You're saying that many people aren't following the standard correctly, and asking for opinions.
There are two things, here, about which I have an opinion.
Standards need to be followed. To me, a widespread failure to follow the standards reinforces the need for UX practitioners and UI designers to do a better job at following the published standards.
Professionals can argue the details this way and that, with everyone able to justify a different conclusion. THIS is why standards exist. The decision's been made for us, so we can all be consistent, with all the benefits to users that flow from consistency.
My opinion: follow the standard that Google set out, until they change it.
Animation flushes short-term memory, so avoid animation. The Materials guideline is new, and it's easy to see sexy details—like animation—and want to use them everywhere. But the problem with too much animation is that it triggers a looming-stimulus response. This is an involuntary response, much like startling. It takes place in response to an unexpected change in our visual field. In response, the brain does these things:
- release some adrenaline.
- dump anything in short-term memory.
- do a visual re-scan of the environment.
This looming-stimulus response, or defensive arousal, is great when something unexpectedly jumps out at you. What if it's a tiger or a bear? Having a brain that forgets whatever you were just doing (dump short-term memory), takes stock (visual re-scan), and prepares for action (release adrenaline—to run or fight) is definitely an advantage in the real world, where, if not tigers and bears, cars and people might bump into you.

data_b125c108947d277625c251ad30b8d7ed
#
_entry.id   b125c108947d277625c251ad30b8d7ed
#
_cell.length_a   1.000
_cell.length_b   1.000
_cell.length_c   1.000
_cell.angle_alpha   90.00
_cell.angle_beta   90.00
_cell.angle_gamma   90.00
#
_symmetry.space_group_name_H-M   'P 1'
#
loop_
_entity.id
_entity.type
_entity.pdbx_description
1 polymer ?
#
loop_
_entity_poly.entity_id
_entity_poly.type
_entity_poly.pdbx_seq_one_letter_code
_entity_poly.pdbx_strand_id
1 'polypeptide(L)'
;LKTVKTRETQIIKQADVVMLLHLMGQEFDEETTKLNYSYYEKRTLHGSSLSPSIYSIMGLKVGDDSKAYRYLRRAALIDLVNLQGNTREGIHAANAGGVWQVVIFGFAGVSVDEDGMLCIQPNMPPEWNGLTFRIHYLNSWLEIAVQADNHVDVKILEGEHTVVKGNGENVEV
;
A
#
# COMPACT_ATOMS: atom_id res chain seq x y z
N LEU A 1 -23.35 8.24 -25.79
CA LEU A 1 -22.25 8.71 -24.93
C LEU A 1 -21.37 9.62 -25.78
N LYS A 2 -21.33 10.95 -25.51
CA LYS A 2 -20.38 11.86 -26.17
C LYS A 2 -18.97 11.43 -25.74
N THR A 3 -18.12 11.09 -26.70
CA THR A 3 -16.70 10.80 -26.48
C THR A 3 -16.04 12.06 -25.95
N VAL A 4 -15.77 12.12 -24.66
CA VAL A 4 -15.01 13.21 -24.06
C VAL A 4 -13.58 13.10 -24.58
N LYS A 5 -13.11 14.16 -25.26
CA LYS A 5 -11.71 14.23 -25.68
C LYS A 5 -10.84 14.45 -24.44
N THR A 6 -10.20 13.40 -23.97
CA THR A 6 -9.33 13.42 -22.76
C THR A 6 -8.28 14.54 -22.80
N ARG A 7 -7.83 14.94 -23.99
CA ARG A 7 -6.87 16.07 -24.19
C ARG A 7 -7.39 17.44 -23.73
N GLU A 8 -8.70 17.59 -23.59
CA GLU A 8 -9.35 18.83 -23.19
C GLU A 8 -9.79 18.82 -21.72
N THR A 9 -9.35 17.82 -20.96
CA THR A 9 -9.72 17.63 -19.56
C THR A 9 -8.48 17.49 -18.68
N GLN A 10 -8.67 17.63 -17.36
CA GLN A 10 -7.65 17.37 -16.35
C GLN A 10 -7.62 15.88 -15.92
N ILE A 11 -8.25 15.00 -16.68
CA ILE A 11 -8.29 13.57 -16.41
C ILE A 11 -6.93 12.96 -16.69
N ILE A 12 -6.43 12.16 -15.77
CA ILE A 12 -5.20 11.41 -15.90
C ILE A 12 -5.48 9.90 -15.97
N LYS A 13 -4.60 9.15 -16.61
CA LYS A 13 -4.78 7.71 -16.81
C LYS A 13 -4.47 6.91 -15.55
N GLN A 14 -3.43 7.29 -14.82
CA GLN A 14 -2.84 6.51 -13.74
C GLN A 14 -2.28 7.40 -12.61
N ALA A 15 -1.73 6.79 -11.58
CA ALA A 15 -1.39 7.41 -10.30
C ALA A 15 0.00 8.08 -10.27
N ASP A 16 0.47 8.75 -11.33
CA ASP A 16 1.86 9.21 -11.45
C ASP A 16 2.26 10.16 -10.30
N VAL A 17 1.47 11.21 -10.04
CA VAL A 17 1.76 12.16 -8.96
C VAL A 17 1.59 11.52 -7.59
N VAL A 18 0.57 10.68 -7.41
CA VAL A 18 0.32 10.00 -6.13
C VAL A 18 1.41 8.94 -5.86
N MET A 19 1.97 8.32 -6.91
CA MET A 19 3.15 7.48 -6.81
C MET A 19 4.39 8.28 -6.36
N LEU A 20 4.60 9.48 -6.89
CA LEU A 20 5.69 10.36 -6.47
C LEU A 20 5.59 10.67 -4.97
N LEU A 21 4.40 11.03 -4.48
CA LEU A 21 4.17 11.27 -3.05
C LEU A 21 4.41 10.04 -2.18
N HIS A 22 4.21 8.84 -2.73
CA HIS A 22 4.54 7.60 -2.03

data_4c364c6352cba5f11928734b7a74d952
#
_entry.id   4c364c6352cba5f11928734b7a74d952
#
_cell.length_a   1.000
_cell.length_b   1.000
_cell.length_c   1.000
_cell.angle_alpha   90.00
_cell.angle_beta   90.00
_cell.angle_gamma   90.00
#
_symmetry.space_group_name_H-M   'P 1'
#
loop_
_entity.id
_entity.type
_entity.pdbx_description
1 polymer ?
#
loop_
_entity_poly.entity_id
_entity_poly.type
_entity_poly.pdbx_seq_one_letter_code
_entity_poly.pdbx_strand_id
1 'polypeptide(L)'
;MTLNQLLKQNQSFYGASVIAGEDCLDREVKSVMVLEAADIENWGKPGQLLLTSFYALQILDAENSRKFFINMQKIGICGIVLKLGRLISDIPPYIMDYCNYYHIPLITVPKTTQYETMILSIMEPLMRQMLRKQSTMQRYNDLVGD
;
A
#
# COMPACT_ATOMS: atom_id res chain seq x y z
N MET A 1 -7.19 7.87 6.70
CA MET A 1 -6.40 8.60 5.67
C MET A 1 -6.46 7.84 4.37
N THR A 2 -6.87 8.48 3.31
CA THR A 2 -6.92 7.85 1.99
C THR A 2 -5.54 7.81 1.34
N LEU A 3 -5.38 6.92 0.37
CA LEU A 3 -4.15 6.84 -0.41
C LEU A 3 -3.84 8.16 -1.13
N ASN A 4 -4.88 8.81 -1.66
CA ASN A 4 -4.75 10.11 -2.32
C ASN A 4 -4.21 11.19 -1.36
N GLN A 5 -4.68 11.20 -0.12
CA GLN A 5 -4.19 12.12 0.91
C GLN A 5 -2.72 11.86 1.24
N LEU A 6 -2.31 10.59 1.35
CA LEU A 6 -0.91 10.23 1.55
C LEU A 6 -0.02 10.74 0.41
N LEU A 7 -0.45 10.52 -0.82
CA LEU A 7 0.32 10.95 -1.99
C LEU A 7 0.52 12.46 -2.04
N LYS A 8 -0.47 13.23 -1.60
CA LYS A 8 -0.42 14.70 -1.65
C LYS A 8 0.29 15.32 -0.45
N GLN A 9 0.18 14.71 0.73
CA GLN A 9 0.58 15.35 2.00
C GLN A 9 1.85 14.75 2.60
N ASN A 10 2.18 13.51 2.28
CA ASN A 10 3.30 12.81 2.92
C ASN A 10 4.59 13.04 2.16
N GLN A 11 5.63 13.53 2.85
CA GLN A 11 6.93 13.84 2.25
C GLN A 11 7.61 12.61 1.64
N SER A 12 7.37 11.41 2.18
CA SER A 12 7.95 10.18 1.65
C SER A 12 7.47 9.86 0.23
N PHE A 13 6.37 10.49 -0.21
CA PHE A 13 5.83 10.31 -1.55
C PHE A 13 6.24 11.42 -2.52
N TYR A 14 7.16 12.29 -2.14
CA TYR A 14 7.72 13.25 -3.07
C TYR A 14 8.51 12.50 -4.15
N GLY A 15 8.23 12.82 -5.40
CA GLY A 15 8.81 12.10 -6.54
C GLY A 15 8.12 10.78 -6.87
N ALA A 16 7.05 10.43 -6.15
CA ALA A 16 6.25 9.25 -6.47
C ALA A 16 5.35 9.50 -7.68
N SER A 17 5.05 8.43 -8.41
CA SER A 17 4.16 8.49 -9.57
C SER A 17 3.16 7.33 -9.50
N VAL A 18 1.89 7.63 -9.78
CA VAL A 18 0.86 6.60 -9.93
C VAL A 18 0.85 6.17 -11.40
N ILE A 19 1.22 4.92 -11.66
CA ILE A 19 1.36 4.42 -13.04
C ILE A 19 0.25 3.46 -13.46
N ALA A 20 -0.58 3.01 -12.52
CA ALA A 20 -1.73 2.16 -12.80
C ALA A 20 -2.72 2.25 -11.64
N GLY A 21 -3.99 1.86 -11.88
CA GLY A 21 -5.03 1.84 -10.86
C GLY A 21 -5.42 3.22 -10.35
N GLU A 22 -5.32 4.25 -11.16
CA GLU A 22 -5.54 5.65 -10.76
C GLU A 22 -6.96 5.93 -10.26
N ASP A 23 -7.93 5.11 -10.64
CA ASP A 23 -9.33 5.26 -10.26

Why has the looming-stimulus response evolved? To help us pay attention to things that move.
But having a brain responds to unexpected visual change in this way is much less useful when the trigger is merely some unexpected movement on your phone, in the form of an animation. Because releasing adrenaline increases stress. And dumping short-term memory leaves people wondering: "Wait, what was I doing?" That doesn't help people complete tasks on their devices, however beautifully animated to the Materials standard. Since a looming-stimulus response is involuntary, users cannot choose not to react.
As UX designers, we cannot expect users to overcome evolutionary advantage just because we've had a few years of phone animation in our hands. Triggering a looming-stimulus response likely isn't good design.
My opinion: use the animation sparingly. If Google allows you to choose a static UI or a less animated UI, favour that.